Amblyopia

What is Amblyopia?

The leading cause of vision loss amongst children, amblyopia is the term for decreased vision due to abnormal development of vision in infancy or childhood. Amblyopia can occur in one or both eyes and may not be something obvious that can be seen by others.

Amblyopia occurs because nerve pathways between the brain and the eye are not properly stimulated. The brain learns to see only blurry images with the amblyopic eye. As a result, the brain may favor the stronger eye. Thus, another word for amblyopia is often lazy eye.

What kinds of amblyopia are there?

There are several different types and causes of amblyopia: strabismic amblyopia, deprivation amblyopia, and refractive amblyopia. The end result of all forms of amblyopia is reduced vision in the affected eye(s).

What is strabismic amblyopia?

Strabismic amblyopia develops when the eyes are not straight; one eye may turn in, out, up, or down. When this happens, the brain begins to ignore, or “turns off” the eye that is not straight. Subsequently, vision in that eye can be even more impaired or completely lost. It is actually preferable for a child to have an eye cross or drift that switches between both eyes equally, rather than a constant eye cross or drift of one eye.

What is deprivation amblyopia?

Deprivation amblyopia develops when blocks the vision of one eye (such as a cataract or droopy eyelid). If not treated very early, these children never learn to see well and can have very poor vision. This can occur in one or both eyes.

What is refractive amblyopia?

Refractive amblyopia occurs when there is a significant amount of hyperopia, myopia, or astigmatism in one or both eyes. Since this is how the child has seen their whole life, they do not recognize that their vision is blurry. This can occur in just one eye, or even in both eyes. The only treatment for this is wearing glasses full-time.

Since it took months or years for the child’s brain to learn to see poorly, we expect it to take at least a few weeks or months for the glasses to start slowly improving the vision. Sometimes if the glasses are not helping quickly enough we may need to use an eye patch or drops to speed the process along. Once the vision is normal, this does not mean the child no longer needs glasses; often, if we abruptly stop utilizing glasses, the vision will slip again.

When should amblyopia be treated?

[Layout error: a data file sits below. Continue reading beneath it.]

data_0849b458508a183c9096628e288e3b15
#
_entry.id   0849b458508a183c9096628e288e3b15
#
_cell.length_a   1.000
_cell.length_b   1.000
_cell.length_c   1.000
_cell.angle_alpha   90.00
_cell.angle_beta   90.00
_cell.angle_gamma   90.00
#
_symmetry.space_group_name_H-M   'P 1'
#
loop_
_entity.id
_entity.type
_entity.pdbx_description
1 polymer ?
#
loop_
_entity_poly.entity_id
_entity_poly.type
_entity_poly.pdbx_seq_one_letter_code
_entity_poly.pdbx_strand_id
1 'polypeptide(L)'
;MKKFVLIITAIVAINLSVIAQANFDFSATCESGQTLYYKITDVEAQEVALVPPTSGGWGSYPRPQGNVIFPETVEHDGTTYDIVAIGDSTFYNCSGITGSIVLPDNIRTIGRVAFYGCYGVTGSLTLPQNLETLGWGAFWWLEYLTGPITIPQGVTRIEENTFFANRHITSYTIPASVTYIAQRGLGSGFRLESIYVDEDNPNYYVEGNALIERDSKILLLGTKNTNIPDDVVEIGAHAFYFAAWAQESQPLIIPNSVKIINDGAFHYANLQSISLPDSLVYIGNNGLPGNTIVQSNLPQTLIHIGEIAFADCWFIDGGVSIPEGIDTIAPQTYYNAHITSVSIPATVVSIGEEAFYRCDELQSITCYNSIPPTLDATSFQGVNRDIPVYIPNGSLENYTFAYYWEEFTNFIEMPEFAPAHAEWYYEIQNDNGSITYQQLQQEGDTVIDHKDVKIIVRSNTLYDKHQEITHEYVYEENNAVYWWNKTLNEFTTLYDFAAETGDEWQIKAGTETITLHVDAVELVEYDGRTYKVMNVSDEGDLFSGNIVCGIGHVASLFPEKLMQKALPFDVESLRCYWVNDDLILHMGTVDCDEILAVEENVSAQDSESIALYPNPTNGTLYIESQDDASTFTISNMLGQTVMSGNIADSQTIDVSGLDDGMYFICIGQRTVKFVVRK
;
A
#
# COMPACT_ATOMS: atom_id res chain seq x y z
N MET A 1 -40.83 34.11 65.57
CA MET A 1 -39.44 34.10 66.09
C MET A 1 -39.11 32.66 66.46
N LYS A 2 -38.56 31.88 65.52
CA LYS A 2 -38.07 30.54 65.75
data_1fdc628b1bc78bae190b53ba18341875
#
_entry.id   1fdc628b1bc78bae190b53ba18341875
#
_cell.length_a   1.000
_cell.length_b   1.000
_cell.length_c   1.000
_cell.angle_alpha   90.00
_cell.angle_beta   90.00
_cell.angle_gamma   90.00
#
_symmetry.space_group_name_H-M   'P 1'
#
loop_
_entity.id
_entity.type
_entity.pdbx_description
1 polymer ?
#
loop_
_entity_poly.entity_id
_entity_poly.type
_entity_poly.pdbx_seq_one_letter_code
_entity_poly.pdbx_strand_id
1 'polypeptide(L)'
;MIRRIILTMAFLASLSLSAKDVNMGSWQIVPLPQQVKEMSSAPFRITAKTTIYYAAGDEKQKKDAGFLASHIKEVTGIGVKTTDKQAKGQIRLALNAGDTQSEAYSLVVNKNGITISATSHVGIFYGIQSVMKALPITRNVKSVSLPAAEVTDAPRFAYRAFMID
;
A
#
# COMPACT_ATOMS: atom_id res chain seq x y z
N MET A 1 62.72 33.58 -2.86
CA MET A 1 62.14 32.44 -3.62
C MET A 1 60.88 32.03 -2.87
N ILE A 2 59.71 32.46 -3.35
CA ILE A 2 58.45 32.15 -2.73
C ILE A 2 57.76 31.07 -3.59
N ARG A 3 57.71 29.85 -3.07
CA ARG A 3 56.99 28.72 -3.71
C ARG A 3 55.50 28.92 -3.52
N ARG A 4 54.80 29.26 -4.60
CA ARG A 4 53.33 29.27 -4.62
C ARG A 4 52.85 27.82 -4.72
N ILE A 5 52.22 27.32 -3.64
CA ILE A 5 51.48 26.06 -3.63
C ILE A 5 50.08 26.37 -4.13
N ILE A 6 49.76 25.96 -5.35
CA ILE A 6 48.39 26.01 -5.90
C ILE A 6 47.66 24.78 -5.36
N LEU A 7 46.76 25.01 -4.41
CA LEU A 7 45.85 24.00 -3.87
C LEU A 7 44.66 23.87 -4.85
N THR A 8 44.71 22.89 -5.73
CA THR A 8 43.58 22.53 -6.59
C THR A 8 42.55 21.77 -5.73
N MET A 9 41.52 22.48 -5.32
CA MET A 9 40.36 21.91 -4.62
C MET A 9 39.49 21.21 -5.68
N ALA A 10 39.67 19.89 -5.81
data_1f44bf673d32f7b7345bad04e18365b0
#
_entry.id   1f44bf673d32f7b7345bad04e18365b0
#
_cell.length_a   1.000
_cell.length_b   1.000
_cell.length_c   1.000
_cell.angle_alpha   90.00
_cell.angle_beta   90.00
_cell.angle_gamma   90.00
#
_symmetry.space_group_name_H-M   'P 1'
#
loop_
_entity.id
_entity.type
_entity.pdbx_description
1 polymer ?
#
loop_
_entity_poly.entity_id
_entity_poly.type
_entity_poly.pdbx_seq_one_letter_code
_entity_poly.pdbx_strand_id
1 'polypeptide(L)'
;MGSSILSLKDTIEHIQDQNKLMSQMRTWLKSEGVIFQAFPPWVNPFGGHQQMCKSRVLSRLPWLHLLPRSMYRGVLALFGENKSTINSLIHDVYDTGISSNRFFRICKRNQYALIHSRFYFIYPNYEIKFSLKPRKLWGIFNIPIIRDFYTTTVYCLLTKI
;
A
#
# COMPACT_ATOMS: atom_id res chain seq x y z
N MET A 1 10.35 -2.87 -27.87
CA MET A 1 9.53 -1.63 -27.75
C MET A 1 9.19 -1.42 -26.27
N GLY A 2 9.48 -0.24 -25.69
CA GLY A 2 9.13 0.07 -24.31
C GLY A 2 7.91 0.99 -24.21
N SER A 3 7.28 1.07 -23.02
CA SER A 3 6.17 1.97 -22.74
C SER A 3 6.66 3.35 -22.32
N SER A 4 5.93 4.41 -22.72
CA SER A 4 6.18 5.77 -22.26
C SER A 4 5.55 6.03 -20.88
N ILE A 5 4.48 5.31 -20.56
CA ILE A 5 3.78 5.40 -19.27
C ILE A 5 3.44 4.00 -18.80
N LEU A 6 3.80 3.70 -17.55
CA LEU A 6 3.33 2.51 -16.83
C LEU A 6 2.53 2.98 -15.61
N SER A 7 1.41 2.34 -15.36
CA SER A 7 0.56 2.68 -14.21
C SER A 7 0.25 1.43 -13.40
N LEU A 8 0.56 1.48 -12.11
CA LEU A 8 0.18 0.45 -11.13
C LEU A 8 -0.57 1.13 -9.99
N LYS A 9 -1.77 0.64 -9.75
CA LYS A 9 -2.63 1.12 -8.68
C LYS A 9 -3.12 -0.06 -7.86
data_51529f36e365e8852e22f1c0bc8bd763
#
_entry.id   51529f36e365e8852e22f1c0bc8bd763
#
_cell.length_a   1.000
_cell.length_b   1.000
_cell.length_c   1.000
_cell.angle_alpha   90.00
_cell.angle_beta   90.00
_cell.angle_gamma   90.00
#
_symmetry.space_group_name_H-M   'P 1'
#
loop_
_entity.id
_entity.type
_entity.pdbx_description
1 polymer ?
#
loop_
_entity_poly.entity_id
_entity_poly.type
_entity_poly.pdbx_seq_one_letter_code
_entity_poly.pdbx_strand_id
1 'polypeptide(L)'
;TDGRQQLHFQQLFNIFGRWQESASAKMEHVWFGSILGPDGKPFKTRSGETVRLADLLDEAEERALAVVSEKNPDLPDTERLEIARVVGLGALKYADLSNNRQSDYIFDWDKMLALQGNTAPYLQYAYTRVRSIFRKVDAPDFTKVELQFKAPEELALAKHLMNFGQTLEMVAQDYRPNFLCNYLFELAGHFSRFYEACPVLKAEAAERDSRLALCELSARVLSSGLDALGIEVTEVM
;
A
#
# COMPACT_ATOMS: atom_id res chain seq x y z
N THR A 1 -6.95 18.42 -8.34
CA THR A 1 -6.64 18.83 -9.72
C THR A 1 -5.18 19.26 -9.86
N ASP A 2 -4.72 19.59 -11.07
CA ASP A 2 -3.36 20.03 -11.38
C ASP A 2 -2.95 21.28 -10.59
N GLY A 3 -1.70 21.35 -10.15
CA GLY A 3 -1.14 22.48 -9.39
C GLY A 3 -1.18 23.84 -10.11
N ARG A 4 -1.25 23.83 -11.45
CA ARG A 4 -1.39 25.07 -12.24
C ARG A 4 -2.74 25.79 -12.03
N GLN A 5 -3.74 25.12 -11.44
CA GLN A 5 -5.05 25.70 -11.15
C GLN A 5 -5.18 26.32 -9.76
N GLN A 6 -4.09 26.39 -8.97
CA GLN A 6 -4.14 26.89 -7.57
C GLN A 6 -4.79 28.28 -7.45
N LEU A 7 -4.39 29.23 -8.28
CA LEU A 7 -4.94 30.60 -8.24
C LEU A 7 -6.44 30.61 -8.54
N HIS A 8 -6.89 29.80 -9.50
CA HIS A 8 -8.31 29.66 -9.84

Early treatment is always best. If necessary, children with refractive errors (nearsightedness, farsightedness, or astigmatism) can wear glasses or contact lenses when they are as young as one week old. Children with cataracts or other amblyogenic conditions are usually treated promptly in order to minimize the development of amblyopia. If the vision is not good enough in one or both eyes it can impact the child’s ability to get a driver’s license or limit certain career choices as an adult.

How old is TOO old for amblyopia treatment?

The older a child is, the more difficult amblyopia is to treat. However, in some cases we have treated amblyopia and improved the vision (though not usually to 20/20) in teenagers or even adults.

How is amblyopia treated?

One of the most important treatments for amblyopia is correcting the refractive error with consistent use of glasses and/or contact lenses. We often start with glasses and add additional treatments if the glasses alone are not helping.  If a child has an eye cross or drift, surgery may be needed, but in most cases we try to improve the vision first before correcting the eye cross or drift. When this alone does not work we often use eye patches, eye drops, or even computer programs to improve the vision. If a child has a cataract or a droopy eyelid this may also need to be corrected.

What are appropriate goals of amblyopia treatment?

In all cases, the goal is the best possible vision in each eye. While not every child can be improved to 20/20, most can obtain a substantial improvement in vision. The earlier the treatment for amblyopia, the more successful the treatment tends to be.

Can surgery be performed to treat amblyopia?

No. Surgery can be done to straighten a crossed or drifting eye, remove a cataract, or fix a droopy eyelid, but there is no surgery to correct the vision in an amblyopic eye.

What happens if amblyopia treatment does not work?

In some cases, treatment for amblyopia may not succeed in substantially improving vision. It is hard to decide to stop treatment, but sometimes it is best for both the child and the family. Children who have amblyopia in one eye and good vision only in their other eye can wear safety glasses and sports goggles to protect the normal eye from injury. As long as the good eye stays healthy, these children function normally in most aspects of society.

 

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